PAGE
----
- How does hypnosis work?
- What’s the difference between hypnosis and hypnotherapy?
- Can everyone be hypnotized?
- What if I fall asleep during a hypnosis session?
- What if I’m too intelligent for you to be able to “put me under”?
- What if I get into a hypnotic trance and can’t wake up?
- What is hypnotherapy?
- What can hypnotherapy do for me?
- What’s the difference between daydreaming and hypnotherapy?
- What if it’s difficult for me to relax during a hypnosis session?
- Is hypnosis appropriate for everyone? Are there any drawbacks?
- How can I motivate myself to get in the mood for hypnosis, if I’m not?
- Will I have free will during the hypnosis session?
- Can I engage in other forms of therapy while I’m using hypnosis audios?
- Will there be any negative after-effects of hypnosis?
- Will I be asleep or awake during hypnosis?
- If I’m in a state of hypnosis, will I be aware of my surroundings?
- Will I lose control during a hypnosis session?
- What are the signs, once I’m under hypnosis?
- Can I use hypnotherapy instead of seeing a doctor?
- Is there any challenge that you can’t handle with hypnotherapy?
- Are medications needed or used during hypnosis?
- What if I believe I’m too old to change?
- What if I don’t believe in hypnosis?
- If I’m not sure I really want to lose weight (stop smoking, relieve OCD, control alcohol use, improve sex drive, etc.), will hypnosis work?
- What makes a person a good candidate for treatment with hypnosis?
- If I purchase several of your hypnosis recordings with different objectives, how do I manage these for optimum results?
- Do I have to use headphones when listening to the hypnosis audio recordings?
- Do I have to listen to your hypnotherapy recordings at night?
- Can I use hypnosis downloads during the day?
- Can I play the hypnosis recording downloads in a moving vehicle?
- Can I listen to hypnosis recordings while I jog or do housework?
- Where is the best place to listen to hypnosis mp3s?
- What should I do if someone interrupts my hypnosis session?
- Can soft soothing music play in the background while I listen to the hypnosis download?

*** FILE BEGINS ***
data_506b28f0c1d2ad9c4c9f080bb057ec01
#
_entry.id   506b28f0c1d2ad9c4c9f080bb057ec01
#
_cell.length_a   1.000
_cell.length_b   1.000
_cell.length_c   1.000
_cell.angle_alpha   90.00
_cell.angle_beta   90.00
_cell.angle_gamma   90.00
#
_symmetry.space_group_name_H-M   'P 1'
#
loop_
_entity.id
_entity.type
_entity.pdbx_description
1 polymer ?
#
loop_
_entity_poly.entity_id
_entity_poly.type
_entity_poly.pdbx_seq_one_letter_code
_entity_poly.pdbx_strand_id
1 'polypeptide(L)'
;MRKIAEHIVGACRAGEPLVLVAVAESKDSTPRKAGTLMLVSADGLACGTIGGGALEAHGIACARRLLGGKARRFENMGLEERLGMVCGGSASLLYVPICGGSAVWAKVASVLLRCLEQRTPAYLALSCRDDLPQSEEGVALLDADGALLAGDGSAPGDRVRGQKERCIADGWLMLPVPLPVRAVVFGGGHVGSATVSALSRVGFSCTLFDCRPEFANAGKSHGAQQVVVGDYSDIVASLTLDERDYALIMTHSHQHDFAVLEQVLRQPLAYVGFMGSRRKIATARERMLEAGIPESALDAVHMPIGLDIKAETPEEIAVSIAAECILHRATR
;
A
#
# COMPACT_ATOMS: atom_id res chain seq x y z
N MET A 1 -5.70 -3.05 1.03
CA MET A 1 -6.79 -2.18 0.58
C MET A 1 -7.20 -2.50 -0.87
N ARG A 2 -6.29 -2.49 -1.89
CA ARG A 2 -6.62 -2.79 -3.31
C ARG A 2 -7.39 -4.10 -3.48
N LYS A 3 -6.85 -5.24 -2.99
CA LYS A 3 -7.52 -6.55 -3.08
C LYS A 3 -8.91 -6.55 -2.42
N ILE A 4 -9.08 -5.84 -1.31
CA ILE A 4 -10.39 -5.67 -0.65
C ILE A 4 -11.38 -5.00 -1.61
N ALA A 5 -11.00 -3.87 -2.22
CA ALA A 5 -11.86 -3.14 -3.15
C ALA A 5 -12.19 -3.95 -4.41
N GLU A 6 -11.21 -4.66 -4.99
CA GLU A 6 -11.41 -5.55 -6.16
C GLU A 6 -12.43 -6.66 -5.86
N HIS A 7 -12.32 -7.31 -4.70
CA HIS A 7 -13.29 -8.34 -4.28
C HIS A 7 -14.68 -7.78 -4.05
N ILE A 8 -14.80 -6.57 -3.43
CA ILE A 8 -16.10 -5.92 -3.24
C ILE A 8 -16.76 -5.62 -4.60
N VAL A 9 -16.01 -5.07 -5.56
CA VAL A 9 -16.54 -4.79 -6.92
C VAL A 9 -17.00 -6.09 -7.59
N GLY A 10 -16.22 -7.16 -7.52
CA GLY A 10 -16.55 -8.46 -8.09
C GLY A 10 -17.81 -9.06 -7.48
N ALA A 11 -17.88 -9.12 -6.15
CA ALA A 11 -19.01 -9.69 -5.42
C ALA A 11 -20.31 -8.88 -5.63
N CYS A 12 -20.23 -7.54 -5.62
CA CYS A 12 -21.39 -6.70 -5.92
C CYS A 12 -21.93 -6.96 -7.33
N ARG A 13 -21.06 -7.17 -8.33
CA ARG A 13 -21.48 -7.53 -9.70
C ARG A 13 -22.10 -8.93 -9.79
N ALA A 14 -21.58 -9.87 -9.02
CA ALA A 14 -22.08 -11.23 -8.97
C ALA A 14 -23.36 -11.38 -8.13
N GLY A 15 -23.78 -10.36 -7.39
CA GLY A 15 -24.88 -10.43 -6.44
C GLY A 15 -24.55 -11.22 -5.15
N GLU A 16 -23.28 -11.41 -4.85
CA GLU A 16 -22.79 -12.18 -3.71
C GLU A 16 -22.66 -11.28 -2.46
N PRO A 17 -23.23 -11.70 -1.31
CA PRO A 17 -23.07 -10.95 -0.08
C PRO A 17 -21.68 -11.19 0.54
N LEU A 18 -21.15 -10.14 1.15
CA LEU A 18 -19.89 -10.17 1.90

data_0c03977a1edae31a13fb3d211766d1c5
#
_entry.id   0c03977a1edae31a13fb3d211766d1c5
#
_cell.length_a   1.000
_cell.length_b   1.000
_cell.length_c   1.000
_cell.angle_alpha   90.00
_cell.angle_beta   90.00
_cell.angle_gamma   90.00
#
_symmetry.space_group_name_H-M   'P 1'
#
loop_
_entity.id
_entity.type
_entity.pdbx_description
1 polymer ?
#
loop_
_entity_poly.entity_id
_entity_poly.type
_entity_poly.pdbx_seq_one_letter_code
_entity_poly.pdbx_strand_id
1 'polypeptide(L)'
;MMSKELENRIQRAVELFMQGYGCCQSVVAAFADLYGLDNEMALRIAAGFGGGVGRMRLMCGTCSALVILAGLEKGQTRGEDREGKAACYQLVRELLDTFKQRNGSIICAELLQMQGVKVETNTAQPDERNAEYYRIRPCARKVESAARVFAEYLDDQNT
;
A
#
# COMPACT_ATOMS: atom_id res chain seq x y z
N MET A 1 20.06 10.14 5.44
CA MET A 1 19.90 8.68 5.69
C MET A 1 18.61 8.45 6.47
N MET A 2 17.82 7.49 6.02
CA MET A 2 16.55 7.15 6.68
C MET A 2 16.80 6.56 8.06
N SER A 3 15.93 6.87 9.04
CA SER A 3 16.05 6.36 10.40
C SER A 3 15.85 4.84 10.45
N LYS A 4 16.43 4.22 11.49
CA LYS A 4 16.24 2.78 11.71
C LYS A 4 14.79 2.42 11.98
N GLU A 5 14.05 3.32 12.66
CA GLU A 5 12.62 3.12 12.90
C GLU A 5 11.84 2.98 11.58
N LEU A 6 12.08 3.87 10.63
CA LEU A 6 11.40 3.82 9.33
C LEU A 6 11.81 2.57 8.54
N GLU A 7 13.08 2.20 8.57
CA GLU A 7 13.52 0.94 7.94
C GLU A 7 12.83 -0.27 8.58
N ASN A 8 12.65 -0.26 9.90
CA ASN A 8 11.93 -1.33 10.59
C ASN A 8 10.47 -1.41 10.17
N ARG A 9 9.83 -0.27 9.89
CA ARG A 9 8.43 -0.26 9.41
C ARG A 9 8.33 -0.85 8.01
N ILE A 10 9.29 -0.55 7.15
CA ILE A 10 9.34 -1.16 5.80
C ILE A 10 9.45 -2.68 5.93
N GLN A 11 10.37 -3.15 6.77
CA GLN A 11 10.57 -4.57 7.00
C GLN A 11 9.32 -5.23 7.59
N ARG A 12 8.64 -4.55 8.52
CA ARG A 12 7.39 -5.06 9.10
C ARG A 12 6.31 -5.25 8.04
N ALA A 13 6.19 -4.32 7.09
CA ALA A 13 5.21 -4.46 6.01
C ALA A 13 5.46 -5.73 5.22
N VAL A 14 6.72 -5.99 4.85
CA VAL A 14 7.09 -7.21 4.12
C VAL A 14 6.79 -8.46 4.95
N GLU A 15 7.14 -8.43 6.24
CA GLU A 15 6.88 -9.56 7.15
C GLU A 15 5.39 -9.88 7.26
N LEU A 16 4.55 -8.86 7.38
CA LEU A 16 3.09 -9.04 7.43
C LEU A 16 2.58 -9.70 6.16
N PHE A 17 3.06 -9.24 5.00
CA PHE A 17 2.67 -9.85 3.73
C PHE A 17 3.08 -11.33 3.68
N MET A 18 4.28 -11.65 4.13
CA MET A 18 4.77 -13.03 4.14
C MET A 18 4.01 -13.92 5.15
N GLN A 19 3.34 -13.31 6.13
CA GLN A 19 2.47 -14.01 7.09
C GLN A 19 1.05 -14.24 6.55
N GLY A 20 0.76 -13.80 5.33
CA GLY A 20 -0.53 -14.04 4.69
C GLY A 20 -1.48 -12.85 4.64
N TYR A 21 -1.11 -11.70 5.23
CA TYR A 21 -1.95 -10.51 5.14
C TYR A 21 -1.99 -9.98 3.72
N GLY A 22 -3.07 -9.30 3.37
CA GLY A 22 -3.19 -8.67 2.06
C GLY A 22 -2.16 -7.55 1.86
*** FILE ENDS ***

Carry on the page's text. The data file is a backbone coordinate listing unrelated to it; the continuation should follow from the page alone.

- How long are the hypnosis sessions?
- How many hypnosis sessions are needed?
- What happens when I come out of the hypnosis session?
- What’s your success rate with hypnosis?
- Will this work forever, or will I have to listen to the hypnosis recording again for a refresher at some point?
- What does hypnosis feel like?
- How quickly will I see results after I start using hypnosis mp3s?
- Will my insurance cover hypnotherapy?
- After the hypnosis session, will I recall what you said?
- Will I feel silly or will you make me do silly things during hypnosis?
- How will I know if hypnosis is working?
- Who is in control when I listen to hypnosis recordings?
- Is hypnosis safe for children?
How Does Hypnosis Work?
Thoughts themselves have power. Often it seems like we have no control over our thoughts. Our minds run around like wild children on the playground without supervision. Sometimes they run out into the parking lot, in front of cars, beat up other kids, or kick and scream on the pavement or seem to do nothing.
If we learn to guide our thoughts when we want, so that we become the master of our thoughts and emotions more often instead of them so often running over us, this becomes a huge advantage. As we use our thoughts and feelings more creatively, uniquely, wisely, and positively, we obviously become happier and more efficient. We also help the world in general, don’t you think?
Training your self-talk and your thoughts is a skill and a practice. It’s an exercise, the way fitness, lifting weights, dance, and doing yoga are all exercise. And also like brushing your teeth, it should be a daily practice.
Hypnosis is a state characterized by extreme suggestibility, relaxation and heightened imagination. In reality, it is more like daydreaming, or the feeling of “losing yourself” in a good book or movie. You are fully conscious, but you tune out most of the stimuli around you. You focus intently on the subject at hand, to the near exclusion of any other thought. In the everyday “trance” of a daydream or movie, an imaginary world seems somewhat real to you, in the sense that it fully engages your emotions.
Imaginary events can cause real fear, sadness or happiness, and you may even jolt in your seat if you are surprised by something (a monster leaping from the shadows, for example). Some researchers categorize all such trances as forms of self-hypnosis. Milton Erickson, the premier hypnotism expert of the 20th century, contended that people hypnotize themselves on a daily basis. In conventional hypnosis, you approach the suggestions of the hypnotherapist, or your own ideas, as if they were reality.
If the therapist suggests that you are drinking a chocolate milkshake, you’ll taste the milkshake and feel it cooling your mouth and throat. If the therapist suggests that you are happy, you may feel excited or start to smile. But the entire time, you are aware that it’s all imaginary. Essentially, you’re “playing pretend” on an intense level, just as children often do. In this special mental state, people tend to feel uninhibited and relaxed. This is because they tune out the worries and doubts that normally keep their actions in check.
You might experience the same feeling while watching a movie: As you immerse yourself in the plot, worries about your job, family, etc. fade away, until all you’re thinking about is what’s up on the screen. In this state, you are also highly suggestible. That is, when the therapist tells you do something, you’ll probably embrace the idea completely.